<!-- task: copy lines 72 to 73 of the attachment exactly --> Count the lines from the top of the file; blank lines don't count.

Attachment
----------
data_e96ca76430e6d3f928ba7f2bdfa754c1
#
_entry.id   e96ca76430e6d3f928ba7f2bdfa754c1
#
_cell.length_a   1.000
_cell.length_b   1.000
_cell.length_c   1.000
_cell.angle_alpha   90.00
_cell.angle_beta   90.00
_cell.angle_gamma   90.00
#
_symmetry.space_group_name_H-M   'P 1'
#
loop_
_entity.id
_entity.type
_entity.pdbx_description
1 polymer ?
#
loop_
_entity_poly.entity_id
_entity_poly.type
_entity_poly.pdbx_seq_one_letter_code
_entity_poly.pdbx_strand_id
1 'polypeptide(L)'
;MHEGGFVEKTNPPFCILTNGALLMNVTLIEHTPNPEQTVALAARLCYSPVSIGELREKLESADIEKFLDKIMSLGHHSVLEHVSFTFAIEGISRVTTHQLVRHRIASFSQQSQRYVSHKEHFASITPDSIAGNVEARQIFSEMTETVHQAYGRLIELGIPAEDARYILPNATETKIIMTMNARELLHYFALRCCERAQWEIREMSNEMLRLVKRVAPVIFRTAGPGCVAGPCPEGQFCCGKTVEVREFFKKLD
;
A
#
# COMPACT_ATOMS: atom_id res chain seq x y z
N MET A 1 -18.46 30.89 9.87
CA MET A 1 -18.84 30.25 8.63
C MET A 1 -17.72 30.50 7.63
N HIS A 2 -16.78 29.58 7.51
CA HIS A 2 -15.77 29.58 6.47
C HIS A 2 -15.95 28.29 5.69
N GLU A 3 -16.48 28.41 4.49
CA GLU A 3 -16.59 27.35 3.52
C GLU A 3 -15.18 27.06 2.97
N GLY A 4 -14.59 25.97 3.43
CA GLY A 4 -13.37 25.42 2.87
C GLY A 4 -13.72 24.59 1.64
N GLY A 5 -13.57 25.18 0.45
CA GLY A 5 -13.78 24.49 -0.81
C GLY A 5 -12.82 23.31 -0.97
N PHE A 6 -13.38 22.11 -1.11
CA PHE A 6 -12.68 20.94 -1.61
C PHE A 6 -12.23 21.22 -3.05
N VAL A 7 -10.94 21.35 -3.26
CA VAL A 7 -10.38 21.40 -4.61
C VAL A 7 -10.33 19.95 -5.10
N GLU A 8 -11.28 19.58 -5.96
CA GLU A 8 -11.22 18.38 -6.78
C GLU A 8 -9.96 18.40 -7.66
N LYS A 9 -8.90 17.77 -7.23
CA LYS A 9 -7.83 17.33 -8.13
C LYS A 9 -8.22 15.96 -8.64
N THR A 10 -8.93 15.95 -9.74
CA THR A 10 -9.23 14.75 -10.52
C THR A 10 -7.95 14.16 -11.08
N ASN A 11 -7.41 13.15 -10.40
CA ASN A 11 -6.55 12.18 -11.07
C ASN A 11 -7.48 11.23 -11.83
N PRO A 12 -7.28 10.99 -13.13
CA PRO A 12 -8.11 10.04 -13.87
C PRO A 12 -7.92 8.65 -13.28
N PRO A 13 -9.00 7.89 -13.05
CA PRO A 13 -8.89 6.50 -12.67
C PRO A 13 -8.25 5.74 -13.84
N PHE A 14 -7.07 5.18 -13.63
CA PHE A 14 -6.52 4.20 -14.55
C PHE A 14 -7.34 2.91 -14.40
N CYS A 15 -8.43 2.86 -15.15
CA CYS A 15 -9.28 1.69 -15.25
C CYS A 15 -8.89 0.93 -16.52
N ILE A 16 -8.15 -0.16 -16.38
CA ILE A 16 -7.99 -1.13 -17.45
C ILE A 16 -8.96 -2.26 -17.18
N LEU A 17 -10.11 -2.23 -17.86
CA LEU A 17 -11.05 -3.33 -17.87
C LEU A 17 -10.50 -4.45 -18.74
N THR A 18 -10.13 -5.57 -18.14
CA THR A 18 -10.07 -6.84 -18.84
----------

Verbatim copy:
C PHE A 14 -7.34 2.91 -14.40
N CYS A 15 -8.43 2.86 -15.15